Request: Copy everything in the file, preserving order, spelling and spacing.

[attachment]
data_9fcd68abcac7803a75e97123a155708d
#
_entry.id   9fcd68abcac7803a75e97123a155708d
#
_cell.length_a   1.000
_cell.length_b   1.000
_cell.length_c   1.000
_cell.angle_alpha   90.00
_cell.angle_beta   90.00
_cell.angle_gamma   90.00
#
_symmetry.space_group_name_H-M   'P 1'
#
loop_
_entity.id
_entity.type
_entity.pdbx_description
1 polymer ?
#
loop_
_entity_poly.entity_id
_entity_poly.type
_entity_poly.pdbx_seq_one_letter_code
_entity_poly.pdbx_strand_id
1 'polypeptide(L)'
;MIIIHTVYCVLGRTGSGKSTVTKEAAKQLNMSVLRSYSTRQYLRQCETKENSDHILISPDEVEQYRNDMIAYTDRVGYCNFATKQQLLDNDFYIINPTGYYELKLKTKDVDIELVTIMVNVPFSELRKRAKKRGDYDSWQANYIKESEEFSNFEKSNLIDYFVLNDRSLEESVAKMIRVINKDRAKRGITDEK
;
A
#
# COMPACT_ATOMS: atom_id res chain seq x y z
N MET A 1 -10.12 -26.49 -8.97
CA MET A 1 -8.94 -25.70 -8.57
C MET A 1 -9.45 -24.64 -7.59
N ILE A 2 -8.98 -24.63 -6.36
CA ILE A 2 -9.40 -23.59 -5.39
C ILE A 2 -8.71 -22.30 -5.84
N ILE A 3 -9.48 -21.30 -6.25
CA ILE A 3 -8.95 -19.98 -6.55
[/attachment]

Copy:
data_9fcd68abcac7803a75e97123a155708d
#
_entry.id   9fcd68abcac7803a75e97123a155708d
#
_cell.length_a   1.000
_cell.length_b   1.000
_cell.length_c   1.000
_cell.angle_alpha   90.00
_cell.angle_beta   90.00
_cell.angle_gamma   90.00
#
_symmetry.space_group_name_H-M   'P 1'
#
loop_
_entity.id
_entity.type
_entity.pdbx_description
1 polymer ?
#
loop_
_entity_poly.entity_id
_entity_poly.type
_entity_poly.pdbx_seq_one_letter_code
_entity_poly.pdbx_strand_id
1 'polypeptide(L)'
;MIIIHTVYCVLGRTGSGKSTVTKEAAKQLNMSVLRSYSTRQYLRQCETKENSDHILISPDEVEQYRNDMIAYTDRVGYCNFATKQQLLDNDFYIINPTGYYELKLKTKDVDIELVTIMVNVPFSELRKRAKKRGDYDSWQANYIKESEEFSNFEKSNLIDYFVLNDRSLEESVAKMIRVINKDRAKRGITDEK
;
A
#
# COMPACT_ATOMS: atom_id res chain seq x y z
N MET A 1 -10.12 -26.49 -8.97
CA MET A 1 -8.94 -25.70 -8.57
C MET A 1 -9.45 -24.64 -7.59
N ILE A 2 -8.98 -24.63 -6.36
CA ILE A 2 -9.40 -23.59 -5.39
C ILE A 2 -8.71 -22.30 -5.84
N ILE A 3 -9.48 -21.30 -6.25
CA ILE A 3 -8.95 -19.98 -6.55